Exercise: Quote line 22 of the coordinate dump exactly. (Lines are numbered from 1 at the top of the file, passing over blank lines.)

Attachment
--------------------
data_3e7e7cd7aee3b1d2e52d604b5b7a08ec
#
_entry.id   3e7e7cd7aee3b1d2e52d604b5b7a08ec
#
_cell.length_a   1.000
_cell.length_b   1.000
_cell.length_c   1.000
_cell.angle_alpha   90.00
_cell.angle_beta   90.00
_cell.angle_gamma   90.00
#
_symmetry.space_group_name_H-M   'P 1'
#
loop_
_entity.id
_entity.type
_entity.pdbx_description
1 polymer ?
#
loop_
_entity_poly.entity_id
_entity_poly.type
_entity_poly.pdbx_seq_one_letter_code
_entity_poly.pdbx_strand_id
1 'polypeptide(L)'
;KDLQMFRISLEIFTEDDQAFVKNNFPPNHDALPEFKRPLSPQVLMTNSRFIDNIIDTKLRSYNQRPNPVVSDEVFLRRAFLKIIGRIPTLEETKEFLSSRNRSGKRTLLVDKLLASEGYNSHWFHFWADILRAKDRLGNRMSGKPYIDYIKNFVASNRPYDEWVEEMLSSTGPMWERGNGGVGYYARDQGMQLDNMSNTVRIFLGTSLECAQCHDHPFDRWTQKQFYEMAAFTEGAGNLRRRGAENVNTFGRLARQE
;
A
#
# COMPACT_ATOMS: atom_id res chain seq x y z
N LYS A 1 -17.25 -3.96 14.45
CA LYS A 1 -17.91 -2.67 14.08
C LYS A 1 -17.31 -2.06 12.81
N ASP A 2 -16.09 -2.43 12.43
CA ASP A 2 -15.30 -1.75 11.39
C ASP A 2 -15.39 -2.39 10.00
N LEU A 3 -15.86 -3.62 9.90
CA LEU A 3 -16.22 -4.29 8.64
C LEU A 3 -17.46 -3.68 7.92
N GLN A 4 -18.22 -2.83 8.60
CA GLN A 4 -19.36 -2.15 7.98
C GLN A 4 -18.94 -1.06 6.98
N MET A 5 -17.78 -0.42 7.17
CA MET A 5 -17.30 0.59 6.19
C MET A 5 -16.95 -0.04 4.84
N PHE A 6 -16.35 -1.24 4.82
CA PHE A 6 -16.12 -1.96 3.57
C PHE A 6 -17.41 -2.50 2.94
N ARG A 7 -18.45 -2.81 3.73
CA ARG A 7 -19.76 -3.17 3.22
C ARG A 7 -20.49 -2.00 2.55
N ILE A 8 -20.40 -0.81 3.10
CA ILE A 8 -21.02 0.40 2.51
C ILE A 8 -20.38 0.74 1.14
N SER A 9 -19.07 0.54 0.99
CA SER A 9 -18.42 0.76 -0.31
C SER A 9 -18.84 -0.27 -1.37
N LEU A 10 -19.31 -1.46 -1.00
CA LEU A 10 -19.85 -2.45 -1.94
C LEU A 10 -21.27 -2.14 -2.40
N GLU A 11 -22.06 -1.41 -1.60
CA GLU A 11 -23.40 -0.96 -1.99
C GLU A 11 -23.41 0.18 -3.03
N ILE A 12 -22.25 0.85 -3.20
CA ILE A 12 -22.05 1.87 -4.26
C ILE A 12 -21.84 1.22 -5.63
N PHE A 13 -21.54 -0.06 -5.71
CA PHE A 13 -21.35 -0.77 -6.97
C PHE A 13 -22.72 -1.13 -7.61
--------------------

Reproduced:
_entity_poly.type